FOX News Washington correspondent Rich Edson has the latest on the Capitol riot aftermath on ‘Special Report’

An internal Capitol Police intelligence report issued three days before the storming of the U.S. Capitol on Jan. 6 said “Congress itself” could be targeted by protesters gathering in Washington, D.C., that day, according to a report.

The 12-page intelligence memo also identified potential security flaws that may have led to the breach.

The report, parts of which were obtained by The Washington Post, said the potential targets of the rioters were “not necessarily the counter-protesters as they were previously, but rather Congress itself.”

The House and Senate had come together in a joint session that day to certify the Electoral College votes that were collected Dec. 14, but Congress was delayed for hours after rioters broke into the building. 

“Supporters of the current president see January 6, 2021, as the last opportunity to overturn the results of the presidential election,” the report continued, adding, “This sense of desperation and disappointment may lead to more of an incentive to become violent.” 

Rioters and police clash outside the U.S. Capitol in Washington, Jan. 6, 2021. (Getty Images)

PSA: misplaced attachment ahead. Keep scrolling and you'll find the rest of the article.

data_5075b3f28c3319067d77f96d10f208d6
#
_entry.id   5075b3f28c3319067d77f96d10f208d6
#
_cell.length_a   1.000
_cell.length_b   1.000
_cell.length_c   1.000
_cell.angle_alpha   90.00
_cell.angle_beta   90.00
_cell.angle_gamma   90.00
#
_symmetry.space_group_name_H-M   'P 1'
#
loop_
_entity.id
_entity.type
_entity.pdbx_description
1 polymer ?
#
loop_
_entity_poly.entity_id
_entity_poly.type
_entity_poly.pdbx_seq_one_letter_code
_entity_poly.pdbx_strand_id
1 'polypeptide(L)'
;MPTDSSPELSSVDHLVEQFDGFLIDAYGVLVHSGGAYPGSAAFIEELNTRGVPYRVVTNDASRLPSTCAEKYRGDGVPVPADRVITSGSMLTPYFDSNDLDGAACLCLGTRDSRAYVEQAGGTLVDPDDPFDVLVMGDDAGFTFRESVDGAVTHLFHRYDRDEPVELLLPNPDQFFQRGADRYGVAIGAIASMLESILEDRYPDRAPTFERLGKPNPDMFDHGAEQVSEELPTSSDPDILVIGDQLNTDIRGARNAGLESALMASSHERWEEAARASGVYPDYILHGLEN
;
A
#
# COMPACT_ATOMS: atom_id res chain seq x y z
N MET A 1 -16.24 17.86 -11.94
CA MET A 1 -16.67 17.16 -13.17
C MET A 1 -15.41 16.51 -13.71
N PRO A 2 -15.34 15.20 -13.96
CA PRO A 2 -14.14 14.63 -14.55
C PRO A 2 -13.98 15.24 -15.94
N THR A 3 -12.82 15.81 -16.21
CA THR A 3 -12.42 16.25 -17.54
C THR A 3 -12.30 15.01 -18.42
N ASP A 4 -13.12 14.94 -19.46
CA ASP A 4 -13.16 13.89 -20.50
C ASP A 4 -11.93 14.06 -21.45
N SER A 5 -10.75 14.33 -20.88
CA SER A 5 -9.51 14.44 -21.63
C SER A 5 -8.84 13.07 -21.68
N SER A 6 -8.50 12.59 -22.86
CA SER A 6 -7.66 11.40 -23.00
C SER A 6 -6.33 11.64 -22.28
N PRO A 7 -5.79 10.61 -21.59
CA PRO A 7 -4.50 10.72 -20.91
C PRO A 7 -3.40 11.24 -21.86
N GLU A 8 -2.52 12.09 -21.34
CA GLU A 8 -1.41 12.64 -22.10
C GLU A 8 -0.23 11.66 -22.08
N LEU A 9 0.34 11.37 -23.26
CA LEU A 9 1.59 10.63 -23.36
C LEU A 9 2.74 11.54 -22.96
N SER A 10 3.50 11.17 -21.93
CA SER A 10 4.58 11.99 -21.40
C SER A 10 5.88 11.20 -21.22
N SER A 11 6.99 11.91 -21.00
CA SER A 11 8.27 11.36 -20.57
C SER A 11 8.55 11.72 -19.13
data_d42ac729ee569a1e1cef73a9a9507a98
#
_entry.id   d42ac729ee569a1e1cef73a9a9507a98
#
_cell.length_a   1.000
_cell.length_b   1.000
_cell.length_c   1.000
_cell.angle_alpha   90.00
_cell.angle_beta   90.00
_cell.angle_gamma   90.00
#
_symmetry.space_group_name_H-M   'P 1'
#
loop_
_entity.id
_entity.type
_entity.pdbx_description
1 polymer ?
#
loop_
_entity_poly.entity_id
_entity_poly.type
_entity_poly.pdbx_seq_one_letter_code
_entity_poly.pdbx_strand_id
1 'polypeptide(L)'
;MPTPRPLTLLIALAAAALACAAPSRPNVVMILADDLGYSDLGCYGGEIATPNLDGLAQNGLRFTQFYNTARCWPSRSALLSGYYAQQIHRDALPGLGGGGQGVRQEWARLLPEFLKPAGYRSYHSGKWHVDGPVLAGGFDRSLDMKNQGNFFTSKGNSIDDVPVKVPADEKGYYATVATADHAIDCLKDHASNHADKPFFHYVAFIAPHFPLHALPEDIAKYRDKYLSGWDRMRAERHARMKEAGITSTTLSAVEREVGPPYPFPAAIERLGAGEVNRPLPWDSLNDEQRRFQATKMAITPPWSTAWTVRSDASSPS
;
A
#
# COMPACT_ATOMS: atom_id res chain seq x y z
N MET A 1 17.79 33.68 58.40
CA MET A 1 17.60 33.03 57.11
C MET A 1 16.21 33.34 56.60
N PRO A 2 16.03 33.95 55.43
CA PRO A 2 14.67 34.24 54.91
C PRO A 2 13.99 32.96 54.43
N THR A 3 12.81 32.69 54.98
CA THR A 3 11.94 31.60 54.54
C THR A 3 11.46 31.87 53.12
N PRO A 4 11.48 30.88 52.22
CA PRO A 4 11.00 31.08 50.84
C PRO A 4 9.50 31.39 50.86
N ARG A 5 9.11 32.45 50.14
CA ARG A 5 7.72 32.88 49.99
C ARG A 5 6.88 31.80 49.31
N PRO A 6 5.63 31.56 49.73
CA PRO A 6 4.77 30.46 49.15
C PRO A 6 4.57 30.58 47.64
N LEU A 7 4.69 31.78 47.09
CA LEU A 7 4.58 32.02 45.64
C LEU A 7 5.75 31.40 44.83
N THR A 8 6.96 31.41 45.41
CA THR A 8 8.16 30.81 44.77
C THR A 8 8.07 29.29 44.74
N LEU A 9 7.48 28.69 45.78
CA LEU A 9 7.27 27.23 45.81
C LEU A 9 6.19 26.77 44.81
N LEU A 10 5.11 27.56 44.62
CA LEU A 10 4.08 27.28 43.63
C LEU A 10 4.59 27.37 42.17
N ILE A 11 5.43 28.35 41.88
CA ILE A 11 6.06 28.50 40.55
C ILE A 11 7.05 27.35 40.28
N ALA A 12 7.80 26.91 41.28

The report said that combined with the likelihood the “Stop the Steal” rally would “attract white supremacists, militia members, and others who actively promote violence,” it could lead to “significantly dangerous situations for law enforcement and the general public alike.”

The Capitol Police assessment hadn’t been widely shared, including with the FBI or other law enforcement agencies, the Post reported.

The Justice Department’s internal watchdog Friday announced it would investigate how the department and its law enforcement agencies prepared for and responded to the siege.

Inspector General Michael Horowitz said the office’s review will “examine the role and activity of Department of Justice and its components in preparing for and responding to the events.”


“The DOJ OIG review will include examining information relevant to the January 6 events that was available to DOJ and its components in advance of January 6; the extent to which such information was shared by DOJ and its components with the U.S. Capitol Police and other federal, state, and local agencies; and the role of DOJ personnel in responding to the events at the U.S. Capitol on January 6,” Horowitz said.

The review is one of multiple probes launched by inspectors general, including probes into the departments of Homeland Security and Defense and the Interior Department, which oversees the Park Police.

In a statement provided to Fox News, Acting Secretary of Defense Christopher Miller said the “American people deserve transparency” about the Jan. 6 events.

Former Capitol Police chief Steven Sund, who resigned after the attack, previously told The Post he had “nothing indicating we would have a large mob seize the Capitol” beforehand.

Fox News’ Jake Gibson and Stephanie Pagones contributed to this report.

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